• In this method Concentrated Nitric acid and Proteinase-K, or peroxide, should add to the sample for 12 hours,
  • The sample should be Centrifuged Twice before further process.
  • After that it should Rinsed with distilled water
  • Then it should Mounted on a slide with Naphrax
  • After all the process use a light microscope when examining the results.

COLLOIDAL SILICA GRADIENT CENTRIFUGATION METHOD

  • Colloidal Silica Gradient Centrifugation method can be used with liver and lung samples.
  • The collected tissue is added to saline solution, centrifuged at a temperature of 12 degrees Celsius.
  • Then distilled water should be distilled water
  • Then it should be mounted on a slide and observed.

MEMBRANE FILTER METHOD

  • The ‘Membrane Filter method’ is used when there is a presence of either damaged diatoms in the sample (result of pollutants) or inorganic materials.
  • The blood of the victim should be taken and filtered through Sodium Dodecyl Sulfate and nitrocellulose membranes with decreasing pore sizes.
  • The membranes will be dry and filter with distilled water.
  • After being dried the pieces of membrane that filtered the blood, should be examined for diatoms and pollen grains.

DRY ASH METHOD

‘Dry Ash method’ can only be applied to a bone marrow sample.

Five grams of marrow should be taken from a victim to be placed in a nitric acid solution and then burnt in a furnace allowing the release of diatoms to then be analyzed. whether the body was drowned before or after death. In these medico legal cases, presence of diatoms in the body tissues is very useful evidence.

NITRIC ACID METHOD

  • Samples should be collected from the suspected drowning victim. Care should be taken as to not contaminate the sample with foreign diatoms during the process.
  • For example, Intact femurs are removed at autopsy and washed in distilled water. Femurs are longitudinally sectioned using a clean band saw, and the bone marrow about 50g is removed using a clean spatula and placed into a boiling flask.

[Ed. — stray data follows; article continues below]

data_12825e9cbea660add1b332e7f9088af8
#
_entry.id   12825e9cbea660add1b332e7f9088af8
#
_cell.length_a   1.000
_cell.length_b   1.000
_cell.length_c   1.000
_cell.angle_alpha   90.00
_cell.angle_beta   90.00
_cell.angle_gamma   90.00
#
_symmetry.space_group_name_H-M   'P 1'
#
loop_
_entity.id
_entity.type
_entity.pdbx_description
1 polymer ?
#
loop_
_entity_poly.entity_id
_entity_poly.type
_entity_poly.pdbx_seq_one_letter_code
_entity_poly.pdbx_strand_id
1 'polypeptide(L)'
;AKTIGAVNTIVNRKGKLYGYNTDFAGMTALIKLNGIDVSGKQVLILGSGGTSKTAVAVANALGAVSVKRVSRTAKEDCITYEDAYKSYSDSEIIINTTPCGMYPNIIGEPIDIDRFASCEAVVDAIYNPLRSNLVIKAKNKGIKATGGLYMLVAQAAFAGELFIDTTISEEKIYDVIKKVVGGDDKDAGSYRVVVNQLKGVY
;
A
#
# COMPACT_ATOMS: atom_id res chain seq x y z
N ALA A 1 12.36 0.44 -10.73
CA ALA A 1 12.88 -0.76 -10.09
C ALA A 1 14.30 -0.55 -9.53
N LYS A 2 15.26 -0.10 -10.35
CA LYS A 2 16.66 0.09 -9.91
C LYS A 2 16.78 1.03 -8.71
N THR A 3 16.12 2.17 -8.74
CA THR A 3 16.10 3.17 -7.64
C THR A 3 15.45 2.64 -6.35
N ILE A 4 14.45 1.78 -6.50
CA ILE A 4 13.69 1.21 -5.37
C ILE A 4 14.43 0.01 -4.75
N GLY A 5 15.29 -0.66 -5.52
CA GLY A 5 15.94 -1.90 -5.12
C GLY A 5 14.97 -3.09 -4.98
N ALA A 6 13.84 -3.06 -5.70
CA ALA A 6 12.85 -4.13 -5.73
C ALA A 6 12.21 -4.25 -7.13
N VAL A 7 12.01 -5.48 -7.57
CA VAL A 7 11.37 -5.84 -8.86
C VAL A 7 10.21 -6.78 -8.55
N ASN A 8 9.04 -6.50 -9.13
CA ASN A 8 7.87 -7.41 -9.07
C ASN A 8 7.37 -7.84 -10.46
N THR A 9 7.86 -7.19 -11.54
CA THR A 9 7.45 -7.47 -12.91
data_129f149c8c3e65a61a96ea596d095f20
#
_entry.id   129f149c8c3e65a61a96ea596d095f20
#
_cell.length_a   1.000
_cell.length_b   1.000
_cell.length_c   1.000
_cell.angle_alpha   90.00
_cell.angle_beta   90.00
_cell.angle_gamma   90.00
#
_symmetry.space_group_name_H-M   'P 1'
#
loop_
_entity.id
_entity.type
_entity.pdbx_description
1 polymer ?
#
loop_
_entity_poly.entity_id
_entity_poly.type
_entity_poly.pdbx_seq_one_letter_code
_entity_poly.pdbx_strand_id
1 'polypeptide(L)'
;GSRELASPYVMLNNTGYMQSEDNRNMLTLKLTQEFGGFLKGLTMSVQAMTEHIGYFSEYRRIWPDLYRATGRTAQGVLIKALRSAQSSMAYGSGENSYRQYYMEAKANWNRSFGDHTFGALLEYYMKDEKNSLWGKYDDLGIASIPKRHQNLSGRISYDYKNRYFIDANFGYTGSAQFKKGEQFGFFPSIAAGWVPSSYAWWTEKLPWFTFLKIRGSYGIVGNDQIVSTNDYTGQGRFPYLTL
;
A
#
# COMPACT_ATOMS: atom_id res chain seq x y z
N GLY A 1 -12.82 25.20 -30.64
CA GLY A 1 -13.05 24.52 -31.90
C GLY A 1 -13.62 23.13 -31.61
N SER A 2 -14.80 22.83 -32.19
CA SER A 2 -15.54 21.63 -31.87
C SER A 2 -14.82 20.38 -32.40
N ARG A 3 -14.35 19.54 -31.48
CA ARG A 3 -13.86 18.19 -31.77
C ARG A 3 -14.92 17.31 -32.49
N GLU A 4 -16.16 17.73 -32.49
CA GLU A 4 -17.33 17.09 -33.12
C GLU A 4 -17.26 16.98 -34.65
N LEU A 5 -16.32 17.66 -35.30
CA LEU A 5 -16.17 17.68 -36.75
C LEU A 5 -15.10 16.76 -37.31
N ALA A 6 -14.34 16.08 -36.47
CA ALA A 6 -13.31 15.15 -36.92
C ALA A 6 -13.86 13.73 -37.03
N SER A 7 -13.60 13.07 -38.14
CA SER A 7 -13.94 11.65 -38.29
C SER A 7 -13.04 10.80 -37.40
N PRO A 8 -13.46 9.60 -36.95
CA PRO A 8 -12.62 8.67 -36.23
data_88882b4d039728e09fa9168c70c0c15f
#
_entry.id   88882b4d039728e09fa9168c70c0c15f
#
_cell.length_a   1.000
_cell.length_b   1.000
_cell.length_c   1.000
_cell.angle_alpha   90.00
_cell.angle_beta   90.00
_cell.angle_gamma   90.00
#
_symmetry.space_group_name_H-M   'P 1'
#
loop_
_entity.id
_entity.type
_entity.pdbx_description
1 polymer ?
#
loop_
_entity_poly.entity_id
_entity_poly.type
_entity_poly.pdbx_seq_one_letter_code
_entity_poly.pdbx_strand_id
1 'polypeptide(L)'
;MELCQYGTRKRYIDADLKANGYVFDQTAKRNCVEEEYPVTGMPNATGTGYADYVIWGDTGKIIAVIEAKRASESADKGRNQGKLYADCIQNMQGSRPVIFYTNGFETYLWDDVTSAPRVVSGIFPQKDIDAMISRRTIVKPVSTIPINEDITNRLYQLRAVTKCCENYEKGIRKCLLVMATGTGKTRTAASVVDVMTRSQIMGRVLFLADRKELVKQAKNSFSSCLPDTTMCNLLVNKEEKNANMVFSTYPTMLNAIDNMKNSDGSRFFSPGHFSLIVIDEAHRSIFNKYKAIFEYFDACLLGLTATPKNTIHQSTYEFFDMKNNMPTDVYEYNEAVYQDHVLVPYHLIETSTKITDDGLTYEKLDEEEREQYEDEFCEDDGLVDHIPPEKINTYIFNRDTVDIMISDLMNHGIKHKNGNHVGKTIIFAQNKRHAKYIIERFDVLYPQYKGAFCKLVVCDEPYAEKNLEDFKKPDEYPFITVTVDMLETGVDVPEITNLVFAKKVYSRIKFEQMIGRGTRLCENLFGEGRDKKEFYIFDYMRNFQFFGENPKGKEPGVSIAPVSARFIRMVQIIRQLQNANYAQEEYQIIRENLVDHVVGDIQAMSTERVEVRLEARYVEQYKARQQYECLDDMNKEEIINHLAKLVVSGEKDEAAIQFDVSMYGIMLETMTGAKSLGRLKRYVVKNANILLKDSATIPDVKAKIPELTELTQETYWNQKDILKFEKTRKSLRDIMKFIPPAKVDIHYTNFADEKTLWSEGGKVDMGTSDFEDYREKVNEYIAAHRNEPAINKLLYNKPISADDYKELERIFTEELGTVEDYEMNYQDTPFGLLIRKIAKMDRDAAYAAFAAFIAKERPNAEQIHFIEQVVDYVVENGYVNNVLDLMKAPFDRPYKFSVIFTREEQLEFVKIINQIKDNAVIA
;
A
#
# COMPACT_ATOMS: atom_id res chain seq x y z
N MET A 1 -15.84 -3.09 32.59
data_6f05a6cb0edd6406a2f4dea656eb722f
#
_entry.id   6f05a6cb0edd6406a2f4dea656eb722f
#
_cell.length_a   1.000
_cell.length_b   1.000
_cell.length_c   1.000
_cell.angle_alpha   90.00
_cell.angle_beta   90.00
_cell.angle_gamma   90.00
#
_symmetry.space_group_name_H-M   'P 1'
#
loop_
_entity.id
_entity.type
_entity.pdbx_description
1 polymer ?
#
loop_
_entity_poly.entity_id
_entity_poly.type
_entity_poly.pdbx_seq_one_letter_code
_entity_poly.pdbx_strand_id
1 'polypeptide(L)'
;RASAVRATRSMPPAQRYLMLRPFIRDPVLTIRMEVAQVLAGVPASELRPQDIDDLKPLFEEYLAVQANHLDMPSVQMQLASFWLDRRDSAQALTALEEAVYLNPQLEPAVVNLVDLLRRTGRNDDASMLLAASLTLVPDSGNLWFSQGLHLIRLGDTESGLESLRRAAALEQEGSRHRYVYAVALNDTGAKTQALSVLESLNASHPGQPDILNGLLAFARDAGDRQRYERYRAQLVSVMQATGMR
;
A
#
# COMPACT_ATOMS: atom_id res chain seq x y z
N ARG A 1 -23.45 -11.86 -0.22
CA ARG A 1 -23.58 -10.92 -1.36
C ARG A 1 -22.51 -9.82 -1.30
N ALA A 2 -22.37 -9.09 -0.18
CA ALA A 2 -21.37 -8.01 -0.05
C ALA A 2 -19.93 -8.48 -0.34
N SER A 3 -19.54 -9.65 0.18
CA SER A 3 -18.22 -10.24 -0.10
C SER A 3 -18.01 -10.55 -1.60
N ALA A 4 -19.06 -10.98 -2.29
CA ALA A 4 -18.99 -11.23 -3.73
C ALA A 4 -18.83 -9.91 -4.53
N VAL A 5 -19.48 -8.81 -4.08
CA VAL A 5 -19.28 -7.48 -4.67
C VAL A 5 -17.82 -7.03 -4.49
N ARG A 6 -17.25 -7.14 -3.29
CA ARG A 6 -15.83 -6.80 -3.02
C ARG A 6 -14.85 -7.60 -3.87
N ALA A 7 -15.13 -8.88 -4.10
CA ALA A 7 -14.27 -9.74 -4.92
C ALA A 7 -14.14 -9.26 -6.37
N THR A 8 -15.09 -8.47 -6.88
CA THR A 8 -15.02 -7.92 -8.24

• Approximately 50 mL of conc. nitric acid need to be added to the flask, and the marrow-acid suspension will be boiled on a hot plate for approx 48 hours-under a fume hood.
  • The suspension should be cooled and centrifuged, in some instances at two different times, the supernatant should be discarded and the resulting acid-resistant material dropped onto a clean microscope slide and the sediment examined under the microscope Should be done.

SULPHURIC ACID METHOD

  • First all calcareous compounds have been removed so that the sample will not form gypsum crystals.
  • When sample has settled completely then discard supernatant.
  • Add conc. sulphuric acid until the volume is twice.
  • Just add enough Potassium bichromate to make for a saturated solution.
  • Let stand for 24 hours or more, or speed up the reaction in a water-bath 60 degrees. The sediment should look grayish.
  • Let settle completely, discard supernatant and rinse several times.

ELECTRON MICROSCOPY

Electron or dark phase microscopy is currently the main methods used for analysis. In order to examine the morphology of diatoms, both transmission and scanning electron microscopes are able to provide a much more detailed image. These microscopes were necessary for taxonomic purposes, with the distinctions between species being so minute at times.

Scanning Electron Microscopy (SEM)

SEM is best for visualizing the entire diatom Frustule. It is a device that can visualize the gross morphology of the diatom’s both internal and external parts.

Transmission Electron Microscopy (TEM)

This type of microscopy is best. with the help of this device we can see the finer, delicate details of the diatom frustule.